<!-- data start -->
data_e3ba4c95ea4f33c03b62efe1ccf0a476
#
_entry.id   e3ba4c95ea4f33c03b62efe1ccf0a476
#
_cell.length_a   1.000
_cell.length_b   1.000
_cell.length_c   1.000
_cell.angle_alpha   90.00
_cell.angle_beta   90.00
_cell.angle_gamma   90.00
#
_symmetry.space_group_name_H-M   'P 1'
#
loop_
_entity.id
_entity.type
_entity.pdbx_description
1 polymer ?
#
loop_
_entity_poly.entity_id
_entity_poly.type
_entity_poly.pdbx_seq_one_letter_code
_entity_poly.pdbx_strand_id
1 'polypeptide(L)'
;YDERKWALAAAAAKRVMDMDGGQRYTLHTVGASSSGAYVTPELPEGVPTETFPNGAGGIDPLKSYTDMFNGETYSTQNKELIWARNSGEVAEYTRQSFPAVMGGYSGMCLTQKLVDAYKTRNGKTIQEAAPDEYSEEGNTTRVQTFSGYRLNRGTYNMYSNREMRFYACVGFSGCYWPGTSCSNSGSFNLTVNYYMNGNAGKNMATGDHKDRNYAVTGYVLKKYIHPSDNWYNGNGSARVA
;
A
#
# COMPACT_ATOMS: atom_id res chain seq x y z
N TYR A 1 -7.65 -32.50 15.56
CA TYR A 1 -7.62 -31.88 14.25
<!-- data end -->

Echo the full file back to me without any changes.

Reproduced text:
data_e3ba4c95ea4f33c03b62efe1ccf0a476
#
_entry.id   e3ba4c95ea4f33c03b62efe1ccf0a476
#
_cell.length_a   1.000
_cell.length_b   1.000
_cell.length_c   1.000
_cell.angle_alpha   90.00
_cell.angle_beta   90.00
_cell.angle_gamma   90.00
#
_symmetry.space_group_name_H-M   'P 1'
#
loop_
_entity.id
_entity.type
_entity.pdbx_description
1 polymer ?
#
loop_
_entity_poly.entity_id
_entity_poly.type
_entity_poly.pdbx_seq_one_letter_code
_entity_poly.pdbx_strand_id
1 'polypeptide(L)'
;YDERKWALAAAAAKRVMDMDGGQRYTLHTVGASSSGAYVTPELPEGVPTETFPNGAGGIDPLKSYTDMFNGETYSTQNKELIWARNSGEVAEYTRQSFPAVMGGYSGMCLTQKLVDAYKTRNGKTIQEAAPDEYSEEGNTTRVQTFSGYRLNRGTYNMYSNREMRFYACVGFSGCYWPGTSCSNSGSFNLTVNYYMNGNAGKNMATGDHKDRNYAVTGYVLKKYIHPSDNWYNGNGSARVA
;
A
#
# COMPACT_ATOMS: atom_id res chain seq x y z
N TYR A 1 -7.65 -32.50 15.56
CA TYR A 1 -7.62 -31.88 14.25